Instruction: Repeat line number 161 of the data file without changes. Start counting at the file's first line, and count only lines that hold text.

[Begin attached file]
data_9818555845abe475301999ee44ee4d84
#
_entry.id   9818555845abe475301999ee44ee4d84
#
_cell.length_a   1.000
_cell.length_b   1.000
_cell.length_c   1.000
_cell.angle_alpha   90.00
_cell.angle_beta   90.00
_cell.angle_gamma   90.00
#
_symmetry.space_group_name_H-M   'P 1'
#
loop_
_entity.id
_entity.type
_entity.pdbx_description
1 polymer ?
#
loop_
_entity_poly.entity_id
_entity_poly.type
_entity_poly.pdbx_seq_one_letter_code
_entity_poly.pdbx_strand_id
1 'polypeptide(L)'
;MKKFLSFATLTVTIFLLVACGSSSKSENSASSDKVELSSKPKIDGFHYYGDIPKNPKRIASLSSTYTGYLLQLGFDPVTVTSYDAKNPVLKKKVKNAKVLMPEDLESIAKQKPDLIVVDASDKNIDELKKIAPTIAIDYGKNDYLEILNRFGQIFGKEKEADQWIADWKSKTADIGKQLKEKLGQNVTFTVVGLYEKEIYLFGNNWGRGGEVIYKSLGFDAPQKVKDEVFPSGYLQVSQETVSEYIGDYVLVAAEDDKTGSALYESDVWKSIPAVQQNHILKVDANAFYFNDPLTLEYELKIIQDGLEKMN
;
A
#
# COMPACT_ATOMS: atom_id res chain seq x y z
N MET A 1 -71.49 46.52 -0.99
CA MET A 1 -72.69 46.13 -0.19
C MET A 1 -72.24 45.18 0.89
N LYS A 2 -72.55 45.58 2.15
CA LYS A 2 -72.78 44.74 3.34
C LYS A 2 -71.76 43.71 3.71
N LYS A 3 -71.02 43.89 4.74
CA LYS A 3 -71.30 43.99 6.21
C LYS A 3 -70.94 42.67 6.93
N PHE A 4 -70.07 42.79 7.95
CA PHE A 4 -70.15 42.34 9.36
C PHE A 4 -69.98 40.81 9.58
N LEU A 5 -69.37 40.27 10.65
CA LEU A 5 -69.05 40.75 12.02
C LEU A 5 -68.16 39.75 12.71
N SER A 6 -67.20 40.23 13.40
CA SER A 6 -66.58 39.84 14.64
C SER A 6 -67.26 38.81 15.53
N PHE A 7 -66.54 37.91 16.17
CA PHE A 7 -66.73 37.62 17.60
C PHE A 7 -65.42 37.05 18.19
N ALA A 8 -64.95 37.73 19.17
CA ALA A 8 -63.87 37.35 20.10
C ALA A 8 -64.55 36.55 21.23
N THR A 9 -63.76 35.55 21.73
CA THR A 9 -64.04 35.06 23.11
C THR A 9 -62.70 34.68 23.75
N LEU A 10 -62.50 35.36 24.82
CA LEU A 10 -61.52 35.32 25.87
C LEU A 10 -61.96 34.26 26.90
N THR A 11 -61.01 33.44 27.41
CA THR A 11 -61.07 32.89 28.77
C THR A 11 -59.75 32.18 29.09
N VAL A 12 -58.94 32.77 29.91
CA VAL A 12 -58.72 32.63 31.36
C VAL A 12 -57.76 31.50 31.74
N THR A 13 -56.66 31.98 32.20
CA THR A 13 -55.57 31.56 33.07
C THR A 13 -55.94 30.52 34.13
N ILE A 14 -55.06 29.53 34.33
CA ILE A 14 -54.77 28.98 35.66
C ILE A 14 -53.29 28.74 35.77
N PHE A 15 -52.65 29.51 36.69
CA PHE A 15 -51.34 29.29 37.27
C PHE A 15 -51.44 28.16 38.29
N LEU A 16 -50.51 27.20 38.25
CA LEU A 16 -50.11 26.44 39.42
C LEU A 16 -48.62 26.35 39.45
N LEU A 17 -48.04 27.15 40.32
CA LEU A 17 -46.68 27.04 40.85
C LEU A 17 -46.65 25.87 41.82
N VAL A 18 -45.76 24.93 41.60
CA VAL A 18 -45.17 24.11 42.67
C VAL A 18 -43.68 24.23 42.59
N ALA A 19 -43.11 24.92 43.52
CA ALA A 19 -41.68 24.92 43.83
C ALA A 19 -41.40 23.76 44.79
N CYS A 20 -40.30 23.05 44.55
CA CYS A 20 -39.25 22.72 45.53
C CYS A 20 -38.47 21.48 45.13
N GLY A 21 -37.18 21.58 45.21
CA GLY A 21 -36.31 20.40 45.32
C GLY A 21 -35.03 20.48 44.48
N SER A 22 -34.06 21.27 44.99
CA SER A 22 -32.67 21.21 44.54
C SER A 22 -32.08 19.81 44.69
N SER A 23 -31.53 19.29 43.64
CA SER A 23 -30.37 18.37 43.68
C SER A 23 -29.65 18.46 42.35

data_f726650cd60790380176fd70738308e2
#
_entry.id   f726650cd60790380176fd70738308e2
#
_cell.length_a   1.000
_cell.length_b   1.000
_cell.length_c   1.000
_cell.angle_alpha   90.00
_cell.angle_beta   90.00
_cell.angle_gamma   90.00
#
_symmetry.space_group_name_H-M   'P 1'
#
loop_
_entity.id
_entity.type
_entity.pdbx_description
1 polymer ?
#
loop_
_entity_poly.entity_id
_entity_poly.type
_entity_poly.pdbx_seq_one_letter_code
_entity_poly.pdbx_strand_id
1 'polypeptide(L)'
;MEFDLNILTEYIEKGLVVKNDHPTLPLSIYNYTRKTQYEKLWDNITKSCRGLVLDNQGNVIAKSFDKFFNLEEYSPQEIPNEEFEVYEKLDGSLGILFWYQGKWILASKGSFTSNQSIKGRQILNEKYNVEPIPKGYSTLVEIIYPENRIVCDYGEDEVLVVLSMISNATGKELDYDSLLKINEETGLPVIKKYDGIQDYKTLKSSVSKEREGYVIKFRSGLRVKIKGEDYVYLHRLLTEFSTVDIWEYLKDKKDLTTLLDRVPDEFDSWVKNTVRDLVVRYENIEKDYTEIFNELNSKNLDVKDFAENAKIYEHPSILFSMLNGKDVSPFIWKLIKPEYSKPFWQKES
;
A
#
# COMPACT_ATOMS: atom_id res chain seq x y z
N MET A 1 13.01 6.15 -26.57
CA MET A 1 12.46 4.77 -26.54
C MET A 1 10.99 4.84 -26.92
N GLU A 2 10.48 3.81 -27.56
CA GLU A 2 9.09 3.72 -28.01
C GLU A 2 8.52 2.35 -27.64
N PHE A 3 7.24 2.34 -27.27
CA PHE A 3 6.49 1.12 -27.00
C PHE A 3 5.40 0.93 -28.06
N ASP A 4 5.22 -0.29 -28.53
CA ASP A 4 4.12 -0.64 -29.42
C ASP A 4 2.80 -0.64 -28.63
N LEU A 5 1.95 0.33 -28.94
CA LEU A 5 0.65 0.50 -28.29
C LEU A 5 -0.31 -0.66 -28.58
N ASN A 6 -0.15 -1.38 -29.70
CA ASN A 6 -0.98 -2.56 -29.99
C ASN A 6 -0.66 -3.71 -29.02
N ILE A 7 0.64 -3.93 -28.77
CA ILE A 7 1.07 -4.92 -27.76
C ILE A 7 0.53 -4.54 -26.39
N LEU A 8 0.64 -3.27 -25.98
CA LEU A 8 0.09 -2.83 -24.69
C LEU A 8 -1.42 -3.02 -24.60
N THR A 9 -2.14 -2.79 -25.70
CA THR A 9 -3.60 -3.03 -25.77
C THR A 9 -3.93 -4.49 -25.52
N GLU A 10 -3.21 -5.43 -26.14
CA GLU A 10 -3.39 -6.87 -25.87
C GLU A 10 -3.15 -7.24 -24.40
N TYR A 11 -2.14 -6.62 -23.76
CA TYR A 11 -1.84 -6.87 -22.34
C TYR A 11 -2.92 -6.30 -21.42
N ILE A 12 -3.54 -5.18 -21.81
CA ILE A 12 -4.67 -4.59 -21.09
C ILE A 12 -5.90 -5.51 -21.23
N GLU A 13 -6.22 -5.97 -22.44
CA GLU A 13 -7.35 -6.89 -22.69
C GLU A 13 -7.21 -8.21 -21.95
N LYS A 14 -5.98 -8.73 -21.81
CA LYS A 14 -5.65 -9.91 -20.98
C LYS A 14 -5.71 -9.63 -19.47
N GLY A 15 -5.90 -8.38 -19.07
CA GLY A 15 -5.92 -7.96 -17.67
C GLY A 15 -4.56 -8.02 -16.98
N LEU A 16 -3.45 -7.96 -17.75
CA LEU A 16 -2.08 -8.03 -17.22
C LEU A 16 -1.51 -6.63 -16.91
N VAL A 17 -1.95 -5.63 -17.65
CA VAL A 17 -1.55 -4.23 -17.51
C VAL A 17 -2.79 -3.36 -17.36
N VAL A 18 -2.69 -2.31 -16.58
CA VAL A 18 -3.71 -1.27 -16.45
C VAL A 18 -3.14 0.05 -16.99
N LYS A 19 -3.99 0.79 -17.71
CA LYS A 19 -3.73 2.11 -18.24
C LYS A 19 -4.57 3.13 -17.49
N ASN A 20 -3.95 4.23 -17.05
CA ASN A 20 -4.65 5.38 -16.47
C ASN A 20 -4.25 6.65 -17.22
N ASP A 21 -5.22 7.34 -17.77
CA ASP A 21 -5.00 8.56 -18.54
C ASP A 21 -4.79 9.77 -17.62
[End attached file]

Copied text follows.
CA TYR A 11 -1.84 -6.87 -22.34